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  • The Discontinuity of American Poetry
  • Edward S. Cutler (bio)
John Michael. Secular Lyric: The Modernization of the Poem in Poe, Whitman, and Dickinson. New York: Fordham Univ. Press, 2018. 256 pp. $125 cloth, $35 paper, $34.99 ebook.

A consideration of the poetic innovations of Edgar Allan Poe, Walt Whit-man, and Emily Dickinson in light of the long lyric tradition beginning with Petrarchan humanism, John Michael's Secular Lyric: The Modernization of the Poem in Poe, Whitman, and Dickinson offers a historical, formal critique reminiscent of Roy Harvey Pearce's landmark study, The Continuity of American Poetry [Middleton: Wesleyan Univ. Press, 1987]. Yet where Pearce—in concert with the critical preoccupations of his era—sought to articulate a distinctive American continuity ranging from the Puritans to the moderns, Michael begins with a historical rupture in the Western poetic tradition. Secular Lyric aims to demonstrate how the increasingly heterogeneous composition of a mid-nineteenth-century mass audience compelled lyric poetry itself to confront and adapt to the terms of secular modernity, a condition characterized less by "loss of belief" than one in which "beliefs proliferate and contend, in which everything, even science and progress, become both articles of faith and subject to doubt" [2]. Long before the secular turn, Petrarch's "centering of art on subjectivity . . . [and] his profound investment in and hopes for a Christian salvation" made it possible for the lyricist to "imagine he shared with the people for whom he wrote" a unified core of beliefs [32]. The emergence of a secular lyric is a consequence of losing this type of audience characterized by shared belief and intimacy. Yet, because the lyric mode foregrounds both subjective identity and the "you" of address, Michael argues that it serves Poe, Whitman, and Dickinson as an especially potent vehicle to "perform the dislocations, conflicts, and doubts that emerge in their negotiations of literary existences in a secular era defined by the heterogeneities of the modern crowd" [202].

The first of two chapters about Poe addresses his "posthumanism," a term Michael repurposes without reference to its more familiar critical denotation in the work of N. Katherine Hayles and others. For Michael, posthumanism more specifically marks the disavowal of what Poe's mouthpiece in "An Enigma" derisively calls "your Petrarchan stuff" [Works, 1:425], the shopworn conceits and blazons characteristic of the humanist lyric tradition [30]. Inaugurating the [End Page E3] "beginning of humanism's end," Poe's love poetry, like Petrarch's, "emphasizes the extremity of the lover's melancholia and the painful, obsessive probing of the gap in the self that loss leaves." Unlike Petrarch, however, Poe refuses humanism's "hopeful project of restoring love, belief, and self-possession through writing" [35]. Such compensations of higher meaning are overtly subverted in the tone and structure of a poem like "The Raven," where the "nevermore" mechanically repeated by the bird "finally signifies nothing in itself" [46]. "The Raven," "Annabel Lee," and "Ulalume" become sheerly tonal and affective delivery vehicles for "absence and loss," eternizing not so much the lost lover as "loss itself" [38]. Poe's intensively aestheticized poetry of loss, Michael argues, "goes right to the heart of the modern" and delivers readers to "a secular hell, where no promise of salvation or surcease of sorrow remains credible" [52].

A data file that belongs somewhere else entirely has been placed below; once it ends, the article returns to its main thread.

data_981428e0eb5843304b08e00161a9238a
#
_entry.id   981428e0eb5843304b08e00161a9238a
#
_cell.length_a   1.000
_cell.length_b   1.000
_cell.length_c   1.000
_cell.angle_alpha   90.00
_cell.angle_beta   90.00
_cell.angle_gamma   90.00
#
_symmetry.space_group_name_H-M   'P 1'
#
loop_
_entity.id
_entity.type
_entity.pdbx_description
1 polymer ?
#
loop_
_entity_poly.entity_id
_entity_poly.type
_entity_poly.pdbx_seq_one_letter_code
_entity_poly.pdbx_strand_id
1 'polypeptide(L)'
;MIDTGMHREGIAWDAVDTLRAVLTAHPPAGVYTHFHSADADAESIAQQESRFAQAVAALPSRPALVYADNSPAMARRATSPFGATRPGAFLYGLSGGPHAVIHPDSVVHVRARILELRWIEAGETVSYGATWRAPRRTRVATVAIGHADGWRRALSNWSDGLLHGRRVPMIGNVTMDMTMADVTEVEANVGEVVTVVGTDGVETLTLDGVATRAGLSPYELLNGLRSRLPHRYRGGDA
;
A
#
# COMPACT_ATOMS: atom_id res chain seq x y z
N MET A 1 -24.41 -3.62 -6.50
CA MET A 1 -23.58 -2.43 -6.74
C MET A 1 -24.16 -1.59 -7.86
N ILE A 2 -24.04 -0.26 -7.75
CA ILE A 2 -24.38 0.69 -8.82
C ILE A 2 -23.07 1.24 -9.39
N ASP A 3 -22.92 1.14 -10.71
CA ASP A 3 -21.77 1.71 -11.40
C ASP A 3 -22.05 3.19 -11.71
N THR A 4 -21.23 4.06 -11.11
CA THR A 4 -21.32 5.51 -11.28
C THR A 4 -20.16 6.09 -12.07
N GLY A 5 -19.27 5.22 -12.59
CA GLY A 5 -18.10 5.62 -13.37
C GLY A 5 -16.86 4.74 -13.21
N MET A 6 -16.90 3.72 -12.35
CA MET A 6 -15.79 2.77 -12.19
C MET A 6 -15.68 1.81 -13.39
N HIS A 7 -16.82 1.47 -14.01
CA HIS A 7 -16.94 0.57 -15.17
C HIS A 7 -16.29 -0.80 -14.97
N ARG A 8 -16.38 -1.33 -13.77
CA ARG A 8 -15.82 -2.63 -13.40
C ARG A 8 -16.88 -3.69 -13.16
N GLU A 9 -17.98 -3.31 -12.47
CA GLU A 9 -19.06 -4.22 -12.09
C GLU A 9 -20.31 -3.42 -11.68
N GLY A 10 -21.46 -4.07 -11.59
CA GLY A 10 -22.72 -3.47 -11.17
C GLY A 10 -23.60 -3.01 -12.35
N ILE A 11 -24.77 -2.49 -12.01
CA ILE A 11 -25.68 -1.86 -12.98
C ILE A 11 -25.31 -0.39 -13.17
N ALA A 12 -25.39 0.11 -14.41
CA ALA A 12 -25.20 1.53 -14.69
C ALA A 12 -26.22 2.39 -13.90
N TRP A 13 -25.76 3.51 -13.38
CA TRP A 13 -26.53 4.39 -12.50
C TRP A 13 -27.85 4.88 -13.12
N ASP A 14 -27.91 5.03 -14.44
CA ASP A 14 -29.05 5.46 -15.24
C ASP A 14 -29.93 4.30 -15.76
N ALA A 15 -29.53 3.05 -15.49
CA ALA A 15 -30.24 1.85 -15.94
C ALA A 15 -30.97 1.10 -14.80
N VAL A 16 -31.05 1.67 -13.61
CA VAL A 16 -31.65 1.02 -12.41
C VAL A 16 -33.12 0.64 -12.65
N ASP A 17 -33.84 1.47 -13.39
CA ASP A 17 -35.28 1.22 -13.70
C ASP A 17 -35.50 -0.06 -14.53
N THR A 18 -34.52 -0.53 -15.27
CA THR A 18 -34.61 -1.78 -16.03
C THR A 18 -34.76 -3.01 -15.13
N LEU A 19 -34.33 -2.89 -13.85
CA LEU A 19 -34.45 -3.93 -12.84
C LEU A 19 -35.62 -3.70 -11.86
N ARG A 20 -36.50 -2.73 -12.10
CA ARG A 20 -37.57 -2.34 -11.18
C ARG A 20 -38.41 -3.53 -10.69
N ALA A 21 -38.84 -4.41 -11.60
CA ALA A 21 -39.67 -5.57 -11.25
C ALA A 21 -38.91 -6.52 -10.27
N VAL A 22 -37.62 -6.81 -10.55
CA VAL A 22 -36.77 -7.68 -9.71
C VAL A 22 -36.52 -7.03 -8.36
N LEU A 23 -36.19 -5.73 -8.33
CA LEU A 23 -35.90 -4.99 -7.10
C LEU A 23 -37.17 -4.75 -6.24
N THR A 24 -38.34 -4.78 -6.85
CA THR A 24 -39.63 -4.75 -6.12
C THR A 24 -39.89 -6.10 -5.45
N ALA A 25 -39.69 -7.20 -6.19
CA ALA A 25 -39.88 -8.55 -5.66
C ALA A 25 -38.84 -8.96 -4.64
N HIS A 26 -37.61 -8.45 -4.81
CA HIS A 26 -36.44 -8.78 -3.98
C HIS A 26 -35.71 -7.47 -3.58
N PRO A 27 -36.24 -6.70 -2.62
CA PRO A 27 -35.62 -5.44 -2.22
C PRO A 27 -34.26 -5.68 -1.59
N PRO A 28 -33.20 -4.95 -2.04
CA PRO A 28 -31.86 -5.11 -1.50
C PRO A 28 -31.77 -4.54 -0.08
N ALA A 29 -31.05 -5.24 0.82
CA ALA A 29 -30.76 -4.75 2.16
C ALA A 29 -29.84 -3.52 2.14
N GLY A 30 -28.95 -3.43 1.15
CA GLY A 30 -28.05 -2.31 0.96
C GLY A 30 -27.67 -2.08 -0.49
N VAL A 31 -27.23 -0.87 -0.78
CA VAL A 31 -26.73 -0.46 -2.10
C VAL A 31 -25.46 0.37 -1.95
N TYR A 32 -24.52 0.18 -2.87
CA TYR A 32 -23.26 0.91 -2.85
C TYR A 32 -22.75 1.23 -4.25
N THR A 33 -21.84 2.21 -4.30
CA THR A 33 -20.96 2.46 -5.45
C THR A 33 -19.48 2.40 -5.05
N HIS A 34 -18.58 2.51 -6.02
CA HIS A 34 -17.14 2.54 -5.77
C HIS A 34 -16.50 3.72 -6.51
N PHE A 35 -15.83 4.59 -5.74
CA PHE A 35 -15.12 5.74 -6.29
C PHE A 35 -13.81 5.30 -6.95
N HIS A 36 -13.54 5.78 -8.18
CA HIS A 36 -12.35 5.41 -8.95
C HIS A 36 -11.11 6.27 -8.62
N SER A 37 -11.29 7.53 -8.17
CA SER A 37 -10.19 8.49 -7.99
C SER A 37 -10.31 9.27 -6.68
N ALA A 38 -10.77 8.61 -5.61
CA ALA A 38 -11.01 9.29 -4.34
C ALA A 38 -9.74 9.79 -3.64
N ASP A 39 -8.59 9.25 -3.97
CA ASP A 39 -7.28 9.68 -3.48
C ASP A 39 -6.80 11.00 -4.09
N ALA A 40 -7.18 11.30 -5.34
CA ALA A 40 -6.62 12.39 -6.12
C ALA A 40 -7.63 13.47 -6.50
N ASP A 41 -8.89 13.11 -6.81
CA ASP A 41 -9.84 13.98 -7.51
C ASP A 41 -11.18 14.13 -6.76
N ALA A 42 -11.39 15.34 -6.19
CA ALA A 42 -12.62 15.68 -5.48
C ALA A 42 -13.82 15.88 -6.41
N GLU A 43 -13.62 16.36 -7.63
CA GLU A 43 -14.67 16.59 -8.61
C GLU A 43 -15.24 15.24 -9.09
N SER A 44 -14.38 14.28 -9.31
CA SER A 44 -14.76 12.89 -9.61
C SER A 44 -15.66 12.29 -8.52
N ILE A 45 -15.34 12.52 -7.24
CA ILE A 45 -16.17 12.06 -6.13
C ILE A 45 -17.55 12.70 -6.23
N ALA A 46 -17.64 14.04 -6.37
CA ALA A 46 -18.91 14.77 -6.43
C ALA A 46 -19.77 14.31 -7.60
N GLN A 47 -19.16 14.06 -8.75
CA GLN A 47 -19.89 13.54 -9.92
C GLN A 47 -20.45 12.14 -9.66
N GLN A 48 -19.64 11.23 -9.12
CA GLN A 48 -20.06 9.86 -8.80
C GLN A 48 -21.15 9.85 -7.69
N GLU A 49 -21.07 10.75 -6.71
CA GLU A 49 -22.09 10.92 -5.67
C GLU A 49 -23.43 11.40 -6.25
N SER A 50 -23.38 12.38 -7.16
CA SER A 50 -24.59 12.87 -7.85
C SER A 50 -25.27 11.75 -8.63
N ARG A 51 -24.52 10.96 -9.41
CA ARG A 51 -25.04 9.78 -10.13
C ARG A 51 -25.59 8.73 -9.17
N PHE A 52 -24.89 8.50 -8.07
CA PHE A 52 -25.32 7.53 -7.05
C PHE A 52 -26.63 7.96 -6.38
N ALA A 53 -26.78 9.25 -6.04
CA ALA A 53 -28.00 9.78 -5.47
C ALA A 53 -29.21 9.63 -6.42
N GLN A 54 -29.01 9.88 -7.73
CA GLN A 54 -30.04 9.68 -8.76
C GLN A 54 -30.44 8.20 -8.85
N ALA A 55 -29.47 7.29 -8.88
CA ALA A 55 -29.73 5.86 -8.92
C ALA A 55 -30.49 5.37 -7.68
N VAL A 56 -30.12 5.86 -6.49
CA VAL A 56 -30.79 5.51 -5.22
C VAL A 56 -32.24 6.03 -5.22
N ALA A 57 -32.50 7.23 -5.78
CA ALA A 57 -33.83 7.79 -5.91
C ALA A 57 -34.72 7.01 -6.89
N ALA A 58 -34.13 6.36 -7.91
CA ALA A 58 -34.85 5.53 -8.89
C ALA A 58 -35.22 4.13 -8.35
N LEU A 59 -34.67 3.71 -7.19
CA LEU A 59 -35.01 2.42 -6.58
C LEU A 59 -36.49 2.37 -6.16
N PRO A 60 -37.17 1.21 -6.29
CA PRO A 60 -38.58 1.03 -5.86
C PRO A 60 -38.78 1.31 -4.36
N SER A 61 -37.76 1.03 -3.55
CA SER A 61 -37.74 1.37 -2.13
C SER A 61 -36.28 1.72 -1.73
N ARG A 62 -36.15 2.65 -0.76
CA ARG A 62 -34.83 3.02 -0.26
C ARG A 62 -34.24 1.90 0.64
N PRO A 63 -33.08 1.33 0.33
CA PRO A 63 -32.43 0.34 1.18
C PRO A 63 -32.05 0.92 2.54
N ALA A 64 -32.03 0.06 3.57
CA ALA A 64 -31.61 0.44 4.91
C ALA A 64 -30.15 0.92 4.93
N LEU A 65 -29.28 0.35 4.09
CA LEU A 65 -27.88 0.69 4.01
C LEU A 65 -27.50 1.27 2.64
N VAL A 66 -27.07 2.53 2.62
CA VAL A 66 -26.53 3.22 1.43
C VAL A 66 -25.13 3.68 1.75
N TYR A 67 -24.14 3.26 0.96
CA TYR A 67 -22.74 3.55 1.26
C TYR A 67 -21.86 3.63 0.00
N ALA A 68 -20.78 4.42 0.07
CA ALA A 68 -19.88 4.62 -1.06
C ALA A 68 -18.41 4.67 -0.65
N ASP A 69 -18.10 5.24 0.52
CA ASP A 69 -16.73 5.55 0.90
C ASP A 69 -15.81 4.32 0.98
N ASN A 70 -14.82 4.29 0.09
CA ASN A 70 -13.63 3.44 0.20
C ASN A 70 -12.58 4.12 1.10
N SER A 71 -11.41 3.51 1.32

The second chapter extends consideration of Poe's subversion of humanist tropes to his tales, which Michael argues are "often as lyrical as his verses" [63]. "Berenice" and "Ligeia" each refashion Petrarchan "tropes of comparison" into "blazons of loss" that reverse the expected function of lyric metaphor to re-present or resupply the absent lover's body [57, 63]. Michael demonstrates, for instance, how Poe's narrator, in his lament for the lost Ligeia, reverses the most common direction of metaphorical comparisons: "It is not that Ligeia's eyes and expression recall a growing vine (and how strange a comparison that is) but that the growing vine recalls Ligeia." The world of Poe's fiction—"without immanent meaning or discoverable correspondences"—offers itself arbitrarily as "matter for metaphors" [67]. The narrator of "Berenice" likewise "cannot realize the metaphoric potentials of language, the meanings that tropes of comparison might unlock or reveal...

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Additional Information

ISSN
1754-6095
Print ISSN
1947-4644
Pages
pp. E3-E6
Launched on MUSE
2020-10-22
Open Access
No
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